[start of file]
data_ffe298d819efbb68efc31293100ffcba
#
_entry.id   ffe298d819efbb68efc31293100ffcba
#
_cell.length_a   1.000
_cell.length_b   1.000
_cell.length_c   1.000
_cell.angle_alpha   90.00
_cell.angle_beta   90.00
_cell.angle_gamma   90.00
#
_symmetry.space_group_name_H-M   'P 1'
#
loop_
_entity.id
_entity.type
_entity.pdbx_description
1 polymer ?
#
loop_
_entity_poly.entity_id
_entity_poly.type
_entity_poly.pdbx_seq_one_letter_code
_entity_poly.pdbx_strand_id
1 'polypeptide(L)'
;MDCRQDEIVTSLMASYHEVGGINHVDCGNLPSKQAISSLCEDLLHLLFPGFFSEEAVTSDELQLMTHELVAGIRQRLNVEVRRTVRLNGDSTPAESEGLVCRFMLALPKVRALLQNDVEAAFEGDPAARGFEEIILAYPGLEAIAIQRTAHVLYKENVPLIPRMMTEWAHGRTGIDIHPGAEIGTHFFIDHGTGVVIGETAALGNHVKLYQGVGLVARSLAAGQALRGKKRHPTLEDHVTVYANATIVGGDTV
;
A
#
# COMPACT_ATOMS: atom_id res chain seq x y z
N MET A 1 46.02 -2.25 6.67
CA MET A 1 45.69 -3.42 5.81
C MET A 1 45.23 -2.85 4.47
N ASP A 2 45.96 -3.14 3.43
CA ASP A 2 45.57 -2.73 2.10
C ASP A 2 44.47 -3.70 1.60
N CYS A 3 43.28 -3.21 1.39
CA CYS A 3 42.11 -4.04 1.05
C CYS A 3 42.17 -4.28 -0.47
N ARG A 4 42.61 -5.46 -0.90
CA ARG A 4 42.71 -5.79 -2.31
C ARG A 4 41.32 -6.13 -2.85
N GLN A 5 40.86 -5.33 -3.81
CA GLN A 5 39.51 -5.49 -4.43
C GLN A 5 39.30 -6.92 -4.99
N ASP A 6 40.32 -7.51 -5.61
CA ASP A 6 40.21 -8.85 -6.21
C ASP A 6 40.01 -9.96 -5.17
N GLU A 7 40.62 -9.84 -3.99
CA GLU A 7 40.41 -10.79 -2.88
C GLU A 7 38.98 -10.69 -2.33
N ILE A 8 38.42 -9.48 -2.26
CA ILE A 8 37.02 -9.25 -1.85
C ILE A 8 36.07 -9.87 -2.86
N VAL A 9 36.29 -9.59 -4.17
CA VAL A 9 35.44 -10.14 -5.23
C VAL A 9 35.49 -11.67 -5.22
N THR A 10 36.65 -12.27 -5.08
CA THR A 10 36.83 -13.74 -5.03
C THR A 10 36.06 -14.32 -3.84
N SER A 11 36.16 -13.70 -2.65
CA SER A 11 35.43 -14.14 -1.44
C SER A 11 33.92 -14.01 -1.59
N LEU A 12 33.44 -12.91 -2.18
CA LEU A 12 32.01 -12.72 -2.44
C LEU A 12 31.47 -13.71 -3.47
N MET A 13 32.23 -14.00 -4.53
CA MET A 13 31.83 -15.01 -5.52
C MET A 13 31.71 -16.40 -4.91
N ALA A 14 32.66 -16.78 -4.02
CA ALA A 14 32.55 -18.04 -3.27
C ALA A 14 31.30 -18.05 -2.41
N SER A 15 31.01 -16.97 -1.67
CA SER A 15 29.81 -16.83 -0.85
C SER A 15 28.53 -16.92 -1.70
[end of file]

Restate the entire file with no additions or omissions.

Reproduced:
data_ffe298d819efbb68efc31293100ffcba
#
_entry.id   ffe298d819efbb68efc31293100ffcba
#
_cell.length_a   1.000
_cell.length_b   1.000
_cell.length_c   1.000
_cell.angle_alpha   90.00
_cell.angle_beta   90.00
_cell.angle_gamma   90.00
#
_symmetry.space_group_name_H-M   'P 1'
#
loop_
_entity.id
_entity.type
_entity.pdbx_description
1 polymer ?
#
loop_
_entity_poly.entity_id
_entity_poly.type
_entity_poly.pdbx_seq_one_letter_code
_entity_poly.pdbx_strand_id
1 'polypeptide(L)'
;MDCRQDEIVTSLMASYHEVGGINHVDCGNLPSKQAISSLCEDLLHLLFPGFFSEEAVTSDELQLMTHELVAGIRQRLNVEVRRTVRLNGDSTPAESEGLVCRFMLALPKVRALLQNDVEAAFEGDPAARGFEEIILAYPGLEAIAIQRTAHVLYKENVPLIPRMMTEWAHGRTGIDIHPGAEIGTHFFIDHGTGVVIGETAALGNHVKLYQGVGLVARSLAAGQALRGKKRHPTLEDHVTVYANATIVGGDTV
;
A
#
# COMPACT_ATOMS: atom_id res chain seq x y z
N MET A 1 46.02 -2.25 6.67
CA MET A 1 45.69 -3.42 5.81
C MET A 1 45.23 -2.85 4.47
N ASP A 2 45.96 -3.14 3.43
CA ASP A 2 45.57 -2.73 2.10
C ASP A 2 44.47 -3.70 1.60
N CYS A 3 43.28 -3.21 1.39
CA CYS A 3 42.11 -4.04 1.05
C CYS A 3 42.17 -4.28 -0.47
N ARG A 4 42.61 -5.46 -0.90
CA ARG A 4 42.71 -5.79 -2.31
C ARG A 4 41.32 -6.13 -2.85
N GLN A 5 40.86 -5.33 -3.81
CA GLN A 5 39.51 -5.49 -4.43
C GLN A 5 39.30 -6.92 -4.99
N ASP A 6 40.32 -7.51 -5.61
CA ASP A 6 40.21 -8.85 -6.21
C ASP A 6 40.01 -9.96 -5.17
N GLU A 7 40.62 -9.84 -3.99
CA GLU A 7 40.41 -10.79 -2.88
C GLU A 7 38.98 -10.69 -2.33
N ILE A 8 38.42 -9.48 -2.26
CA ILE A 8 37.02 -9.25 -1.85
C ILE A 8 36.07 -9.87 -2.86
N VAL A 9 36.29 -9.59 -4.17
CA VAL A 9 35.44 -10.14 -5.23
C VAL A 9 35.49 -11.67 -5.22
N THR A 10 36.65 -12.27 -5.08
CA THR A 10 36.83 -13.74 -5.03
C THR A 10 36.06 -14.32 -3.84
N SER A 11 36.16 -13.70 -2.65
CA SER A 11 35.43 -14.14 -1.44
C SER A 11 33.92 -14.01 -1.59
N LEU A 12 33.44 -12.91 -2.18
CA LEU A 12 32.01 -12.72 -2.44
C LEU A 12 31.47 -13.71 -3.47
N MET A 13 32.23 -14.00 -4.53
CA MET A 13 31.83 -15.01 -5.52
C MET A 13 31.71 -16.40 -4.91
N ALA A 14 32.66 -16.78 -4.02
CA ALA A 14 32.55 -18.04 -3.27
C ALA A 14 31.30 -18.05 -2.41
N SER A 15 31.01 -16.97 -1.67
CA SER A 15 29.81 -16.83 -0.85
C SER A 15 28.53 -16.92 -1.70